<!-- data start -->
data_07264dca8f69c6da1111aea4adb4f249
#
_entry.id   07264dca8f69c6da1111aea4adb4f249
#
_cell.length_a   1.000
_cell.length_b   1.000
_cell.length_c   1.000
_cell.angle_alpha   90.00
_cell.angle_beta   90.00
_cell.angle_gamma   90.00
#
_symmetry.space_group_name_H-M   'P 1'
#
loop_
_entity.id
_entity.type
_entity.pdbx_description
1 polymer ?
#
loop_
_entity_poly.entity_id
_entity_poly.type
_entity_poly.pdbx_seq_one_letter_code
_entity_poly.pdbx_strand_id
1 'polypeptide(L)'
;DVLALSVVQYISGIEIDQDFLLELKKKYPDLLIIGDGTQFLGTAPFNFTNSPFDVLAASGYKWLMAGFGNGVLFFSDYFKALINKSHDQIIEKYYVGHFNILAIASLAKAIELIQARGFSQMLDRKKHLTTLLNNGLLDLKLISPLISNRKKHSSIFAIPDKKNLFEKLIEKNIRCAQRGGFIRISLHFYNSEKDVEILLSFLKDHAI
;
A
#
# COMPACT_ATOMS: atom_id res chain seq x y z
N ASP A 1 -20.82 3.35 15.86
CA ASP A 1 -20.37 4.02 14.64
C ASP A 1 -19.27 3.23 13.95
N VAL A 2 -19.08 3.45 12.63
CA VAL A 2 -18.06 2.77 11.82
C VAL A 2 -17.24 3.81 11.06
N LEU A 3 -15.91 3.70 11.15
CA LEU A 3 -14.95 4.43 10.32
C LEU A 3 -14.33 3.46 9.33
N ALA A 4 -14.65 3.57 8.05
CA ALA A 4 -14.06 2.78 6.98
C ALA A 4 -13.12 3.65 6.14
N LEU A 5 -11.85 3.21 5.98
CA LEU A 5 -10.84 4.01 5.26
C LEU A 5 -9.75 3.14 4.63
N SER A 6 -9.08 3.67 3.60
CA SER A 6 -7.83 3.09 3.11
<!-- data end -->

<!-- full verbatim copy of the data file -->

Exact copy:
data_07264dca8f69c6da1111aea4adb4f249
#
_entry.id   07264dca8f69c6da1111aea4adb4f249
#
_cell.length_a   1.000
_cell.length_b   1.000
_cell.length_c   1.000
_cell.angle_alpha   90.00
_cell.angle_beta   90.00
_cell.angle_gamma   90.00
#
_symmetry.space_group_name_H-M   'P 1'
#
loop_
_entity.id
_entity.type
_entity.pdbx_description
1 polymer ?
#
loop_
_entity_poly.entity_id
_entity_poly.type
_entity_poly.pdbx_seq_one_letter_code
_entity_poly.pdbx_strand_id
1 'polypeptide(L)'
;DVLALSVVQYISGIEIDQDFLLELKKKYPDLLIIGDGTQFLGTAPFNFTNSPFDVLAASGYKWLMAGFGNGVLFFSDYFKALINKSHDQIIEKYYVGHFNILAIASLAKAIELIQARGFSQMLDRKKHLTTLLNNGLLDLKLISPLISNRKKHSSIFAIPDKKNLFEKLIEKNIRCAQRGGFIRISLHFYNSEKDVEILLSFLKDHAI
;
A
#
# COMPACT_ATOMS: atom_id res chain seq x y z
N ASP A 1 -20.82 3.35 15.86
CA ASP A 1 -20.37 4.02 14.64
C ASP A 1 -19.27 3.23 13.95
N VAL A 2 -19.08 3.45 12.63
CA VAL A 2 -18.06 2.77 11.82
C VAL A 2 -17.24 3.81 11.06
N LEU A 3 -15.91 3.70 11.15
CA LEU A 3 -14.95 4.43 10.32
C LEU A 3 -14.33 3.46 9.33
N ALA A 4 -14.65 3.57 8.05
CA ALA A 4 -14.06 2.78 6.98
C ALA A 4 -13.12 3.65 6.14
N LEU A 5 -11.85 3.21 5.98
CA LEU A 5 -10.84 4.01 5.26
C LEU A 5 -9.75 3.14 4.63
N SER A 6 -9.08 3.67 3.60
CA SER A 6 -7.83 3.09 3.11